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To Open The Sky

The Front Pages of Christopher P. Winter

Robert Goddard's Patents

The portfolio of patents granted to Dr. Goddard covers most of the components used today in liquid-fuel rockets. As Wernher von Braun said later, "This man had everything." I will not attempt to do more than list the highlights here. But the first two, from 1914, deserve mention. Patent 1,103,503 describes a combustion chamber, with expander nozzle, into which liquid fuels are pumped. Patent 1,102,653 covers the multi-stage rocket concept.

Among Dr. Goddard's other technical achievements in rocketry are:

  • A solid-fuel projectile launched from a tube (1918)
    As mentioned, this was developed into the bazooka during WW II. [1]
  • A "resonance chamber" motor for an air-breathing rocket (1934)
    It is known that this patent was translated into German. The motor used in the V-1 was based on it. [2]
  • Ways of handling and using cryogenic propellants (liquid oxygen)
  • Methods of using in-flowing fuel to cool the combustion chamber and nozzle
  • Pressurization of fuel tanks by an inert gas to push the fuels into the chamber
  • The pressure regulators for above
  • Centrifugal high-pressure pumps for fuel feeding.
  • Seals for above pumps
  • Movable vanes to steer a rocket by redirecting exhaust gases
  • Gyroscopically controlled stabilization system using above vanes
  • Various igniter systems
  • Variable-thrust rocket motors
  • Methods of measuring rocket thrust and other parameters
  • Remote-control methods for rocket launches

What is noteworthy about this list (still incomplete) is its scope. Essentially on his own, Dr. Goddard worked out and actually demonstrated much of the practical basis of astronautics. Now, recall that the U.S. government could not be persuaded to make use of these ideas until the Third Reich drove the point of their utility home in the closing days of World War II.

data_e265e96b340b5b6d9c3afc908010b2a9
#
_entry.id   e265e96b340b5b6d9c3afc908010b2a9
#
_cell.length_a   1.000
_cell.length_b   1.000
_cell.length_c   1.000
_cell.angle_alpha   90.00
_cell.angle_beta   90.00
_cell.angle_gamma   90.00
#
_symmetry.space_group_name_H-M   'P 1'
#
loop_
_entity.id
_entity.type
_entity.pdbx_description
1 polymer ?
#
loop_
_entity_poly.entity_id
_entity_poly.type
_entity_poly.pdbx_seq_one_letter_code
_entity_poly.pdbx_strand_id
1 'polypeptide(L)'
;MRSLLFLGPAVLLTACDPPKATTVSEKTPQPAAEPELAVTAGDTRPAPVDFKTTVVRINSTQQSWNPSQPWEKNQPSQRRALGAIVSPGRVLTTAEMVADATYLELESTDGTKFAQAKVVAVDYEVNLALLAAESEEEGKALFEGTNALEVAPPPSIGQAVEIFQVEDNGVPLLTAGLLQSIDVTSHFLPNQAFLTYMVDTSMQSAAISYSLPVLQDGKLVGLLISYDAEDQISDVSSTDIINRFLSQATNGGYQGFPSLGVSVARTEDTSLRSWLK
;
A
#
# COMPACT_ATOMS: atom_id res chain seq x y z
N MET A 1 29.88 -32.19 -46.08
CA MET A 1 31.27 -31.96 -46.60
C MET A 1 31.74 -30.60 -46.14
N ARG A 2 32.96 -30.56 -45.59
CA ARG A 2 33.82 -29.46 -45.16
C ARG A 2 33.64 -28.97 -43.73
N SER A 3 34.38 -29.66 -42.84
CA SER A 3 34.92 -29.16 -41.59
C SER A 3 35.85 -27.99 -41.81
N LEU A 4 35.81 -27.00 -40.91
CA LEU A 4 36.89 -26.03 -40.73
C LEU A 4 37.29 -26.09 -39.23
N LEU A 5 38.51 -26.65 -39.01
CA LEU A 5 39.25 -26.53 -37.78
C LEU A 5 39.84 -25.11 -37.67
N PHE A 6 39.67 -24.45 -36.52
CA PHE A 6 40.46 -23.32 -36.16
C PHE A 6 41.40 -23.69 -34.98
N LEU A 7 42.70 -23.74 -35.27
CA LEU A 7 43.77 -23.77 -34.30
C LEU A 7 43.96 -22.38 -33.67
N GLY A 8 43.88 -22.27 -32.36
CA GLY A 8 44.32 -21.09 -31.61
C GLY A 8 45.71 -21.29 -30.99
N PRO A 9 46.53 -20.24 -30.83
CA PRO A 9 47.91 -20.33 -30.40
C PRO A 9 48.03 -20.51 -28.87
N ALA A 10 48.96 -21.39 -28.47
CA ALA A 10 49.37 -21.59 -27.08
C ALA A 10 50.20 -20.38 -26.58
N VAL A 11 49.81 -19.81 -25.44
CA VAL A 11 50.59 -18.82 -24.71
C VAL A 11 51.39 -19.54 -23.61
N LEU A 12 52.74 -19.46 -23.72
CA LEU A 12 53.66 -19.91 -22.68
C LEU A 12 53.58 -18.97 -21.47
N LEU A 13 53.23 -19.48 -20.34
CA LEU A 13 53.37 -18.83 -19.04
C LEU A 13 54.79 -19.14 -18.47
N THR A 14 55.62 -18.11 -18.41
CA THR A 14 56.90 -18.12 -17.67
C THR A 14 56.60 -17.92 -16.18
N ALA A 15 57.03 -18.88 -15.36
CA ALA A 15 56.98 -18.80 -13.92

Nor were his advances confined to propulsion. Before Lee DeForest had patented the famous Audion tube, Dr. Goddard developed an electronic oscillator circuit using a vacuum tube of his own design. His 1912 dielectric measurements at Princeton needed a stable source of high-frequency radio waves, so Goddard invented one. This patent (Patent #1,159,209 — November, 1915) was later instrumental in helping Arthur Collins of the fledgling Collins Radio Company win a legal battle with giant RCA, which held Lee DeForest's patents. [3]

The pressures of World War II brought about a spate of applications for rocket science. The development and production of the technology soon became a multi-billion-dollar industry. In 1951, Dr. Goddard's widow and the Guggenheim Foundation filed suit against the U.S. government for infringing a number of Goddard patents. This suit was settled in June, 1960 by an administrative award of one million dollars to the plaintiffs. It was to that date the largest settlement from the U.S. government in a patent litigation. [4]

Finally, if I may venture beyond solid engineering into the realm of speculative concepts, Dr. Goddard was ahead of his time here as well. In his early writings, he described such far-out ideas as freezing protoplasm. The objective was suspended animation, which would enable humans to travel to the stars. Other visions found in these early notebooks, which he never made public, include solar-sail craft, nuclear rockets, and methods of protecting spaceships during re-entry.

If only we had listened . . .


Other than the Patent Office archives themselves, the best source for information on Dr. Goddard's patents is Milton Lehman's book. This book was reprinted by Da Capo Press in 1988 (ISBN 0-306-80331-3), with a new introduction by Frederick C. Durant III.



[1] — Lehman, pp. 301-306

[2] — Lehman, pp. 379-381

[3] — Lehman, pp. 357-360

[4] — Lehman, pp. 404-405

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